This information was published 04/15/2019 at 6:58 AM.
NOT THE CURRENT FORECAST
This is an archived avalanche forecast.
The Bottom Line
Rain and above freezing temperatures are continuing to create conditions for wet avalanches while also making the spring hazards of icefall and undermined snow relevant today. Wet loose sluff avalanches are possible to initiate under your skis or snowboard, especially in areas that were not heavily skied over the weekend. While difficult to predict, conditions allowing deeper wet slab avalanches may develop today. These are unlikely but should motivate you to minimize time spent in the runout of steep terrain, as should possible icefall in much of the same terrain. Streams flowing under the snow are actively opening new melt holes, and the possibility of breaking through a thin snow bridge should keep you on your toes in any drainage or where you hear water flowing. All forecast areas have LOW avalanche danger today. Remember the possibility of potentially unstable snow, and also manage the emerging spring hazards.
It’s a rainy day all the way to the summit of Mount Washington, where ¼” of rain was recorded last night and another ½” to ¾” is expected today. Temperatures briefly dipped below freezing on the summit early yesterday, but otherwise above freezing temperatures have been affecting our snowpack since Friday. High temperatures in the upper 40sF are expected throughout our terrain. Tonight should bring a return to wintry conditions, with precipitation transitioning to snow this evening and NW wind ramping up towards sustained 100 mph speeds through the night. Snowfall may total 1-3” tonight and another trace-2” tomorrow morning. Tomorrow’s forecast calls for temperatures below freezing in our middle and upper elevation terrain, with snowfall tapering off but clouds remaining and wind diminishing slightly.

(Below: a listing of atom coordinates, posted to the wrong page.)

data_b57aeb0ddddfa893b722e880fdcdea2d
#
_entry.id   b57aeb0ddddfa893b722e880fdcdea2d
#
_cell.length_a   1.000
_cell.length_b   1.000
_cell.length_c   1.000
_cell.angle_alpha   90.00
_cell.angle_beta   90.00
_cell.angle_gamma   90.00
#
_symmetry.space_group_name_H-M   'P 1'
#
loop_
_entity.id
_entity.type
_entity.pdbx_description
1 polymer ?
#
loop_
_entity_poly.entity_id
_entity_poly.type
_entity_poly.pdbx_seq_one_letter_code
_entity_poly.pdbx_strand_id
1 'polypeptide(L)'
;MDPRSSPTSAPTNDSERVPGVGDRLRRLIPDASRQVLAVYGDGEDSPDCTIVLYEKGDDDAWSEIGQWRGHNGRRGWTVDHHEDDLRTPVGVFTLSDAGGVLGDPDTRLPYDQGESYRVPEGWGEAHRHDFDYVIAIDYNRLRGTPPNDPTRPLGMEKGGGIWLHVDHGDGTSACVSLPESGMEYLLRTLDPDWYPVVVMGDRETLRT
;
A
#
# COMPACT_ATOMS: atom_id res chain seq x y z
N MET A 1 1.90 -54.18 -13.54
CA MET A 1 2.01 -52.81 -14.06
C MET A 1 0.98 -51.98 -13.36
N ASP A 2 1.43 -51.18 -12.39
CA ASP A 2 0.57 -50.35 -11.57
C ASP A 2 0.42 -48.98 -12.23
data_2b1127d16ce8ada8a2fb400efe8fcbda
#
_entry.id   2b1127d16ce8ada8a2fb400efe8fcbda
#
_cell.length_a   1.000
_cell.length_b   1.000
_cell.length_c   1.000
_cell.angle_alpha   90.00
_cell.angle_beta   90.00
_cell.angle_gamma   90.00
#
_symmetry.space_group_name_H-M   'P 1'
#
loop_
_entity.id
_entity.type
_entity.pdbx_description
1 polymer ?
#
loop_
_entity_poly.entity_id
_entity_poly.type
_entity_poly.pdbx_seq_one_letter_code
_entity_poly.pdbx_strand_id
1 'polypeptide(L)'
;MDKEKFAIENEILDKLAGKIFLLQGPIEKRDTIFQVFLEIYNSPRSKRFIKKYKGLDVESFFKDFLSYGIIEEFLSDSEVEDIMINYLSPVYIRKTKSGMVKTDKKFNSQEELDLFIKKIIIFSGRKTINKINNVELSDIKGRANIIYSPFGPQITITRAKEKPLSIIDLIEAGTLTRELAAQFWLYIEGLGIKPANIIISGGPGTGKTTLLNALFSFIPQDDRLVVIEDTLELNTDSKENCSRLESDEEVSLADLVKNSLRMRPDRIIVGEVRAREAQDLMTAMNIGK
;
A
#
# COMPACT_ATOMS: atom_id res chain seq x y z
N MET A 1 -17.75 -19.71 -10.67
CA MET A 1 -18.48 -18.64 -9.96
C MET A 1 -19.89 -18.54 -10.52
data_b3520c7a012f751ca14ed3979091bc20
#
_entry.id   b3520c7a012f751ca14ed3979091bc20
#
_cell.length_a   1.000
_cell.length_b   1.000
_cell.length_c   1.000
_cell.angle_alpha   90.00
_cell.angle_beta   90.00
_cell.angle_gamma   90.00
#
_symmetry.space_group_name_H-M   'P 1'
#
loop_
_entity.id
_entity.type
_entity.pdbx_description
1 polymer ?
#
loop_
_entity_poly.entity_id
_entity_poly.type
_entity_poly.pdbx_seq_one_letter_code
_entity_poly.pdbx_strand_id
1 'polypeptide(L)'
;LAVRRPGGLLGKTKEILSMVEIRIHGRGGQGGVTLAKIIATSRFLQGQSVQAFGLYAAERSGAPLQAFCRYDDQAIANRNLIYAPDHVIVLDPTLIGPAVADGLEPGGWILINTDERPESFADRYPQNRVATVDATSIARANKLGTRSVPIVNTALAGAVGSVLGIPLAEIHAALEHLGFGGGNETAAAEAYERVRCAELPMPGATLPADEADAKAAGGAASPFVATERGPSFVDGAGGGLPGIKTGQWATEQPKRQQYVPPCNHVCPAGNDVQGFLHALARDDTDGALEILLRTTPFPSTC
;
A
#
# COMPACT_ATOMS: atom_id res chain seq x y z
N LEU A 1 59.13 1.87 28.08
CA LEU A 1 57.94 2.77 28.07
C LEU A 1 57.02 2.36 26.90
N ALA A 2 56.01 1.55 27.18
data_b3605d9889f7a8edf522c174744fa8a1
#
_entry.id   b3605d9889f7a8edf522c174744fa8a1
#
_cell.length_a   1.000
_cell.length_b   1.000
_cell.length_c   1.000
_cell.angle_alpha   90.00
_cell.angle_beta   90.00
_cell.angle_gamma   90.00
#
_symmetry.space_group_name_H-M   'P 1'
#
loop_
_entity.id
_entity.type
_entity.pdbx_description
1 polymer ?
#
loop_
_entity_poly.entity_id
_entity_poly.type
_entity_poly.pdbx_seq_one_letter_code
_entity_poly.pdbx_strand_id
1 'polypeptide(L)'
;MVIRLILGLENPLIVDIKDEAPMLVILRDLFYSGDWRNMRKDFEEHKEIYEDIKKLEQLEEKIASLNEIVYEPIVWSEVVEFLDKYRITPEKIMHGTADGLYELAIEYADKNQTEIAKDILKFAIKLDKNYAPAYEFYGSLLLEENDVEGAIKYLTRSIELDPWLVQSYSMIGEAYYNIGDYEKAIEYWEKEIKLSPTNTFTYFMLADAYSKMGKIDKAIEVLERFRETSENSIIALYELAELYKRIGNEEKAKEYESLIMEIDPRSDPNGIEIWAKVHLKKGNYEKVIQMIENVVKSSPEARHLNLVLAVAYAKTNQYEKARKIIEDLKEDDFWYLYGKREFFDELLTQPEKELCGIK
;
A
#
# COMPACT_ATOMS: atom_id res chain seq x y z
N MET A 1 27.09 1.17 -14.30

Primary Avalanche Problem – Wet Loose
Wet loose avalanches remain easy to initiate under skis or board in steep terrain that saw minimal traffic over the weekend, and are possible throughout our middle and upper elevation forecast areas. Keep in mind the potential consequence of being knocked off your feet and pulled downhill by these heavy, wet sluffs that typically initiate below your feet but could pull you towards hazards down slope.
What is a Wet Loose Avalanche?
Wet Loose avalanches are the release of wet unconsolidated snow or slush. These avalanches typically occur within layers of wet snow near the surface of the snowpack, but they may quickly gouge into lower snowpack layers. Like Loose Dry Avalanches, they start at a point and entrain snow as they move downhill, forming a fan-shaped avalanche. Other names for loose-wet avalanches include point-release avalanches or sluffs. Loose Wet avalanches can trigger slab avalanches that break into deeper snow layers.
Secondary Avalanche Problem – Wet Slab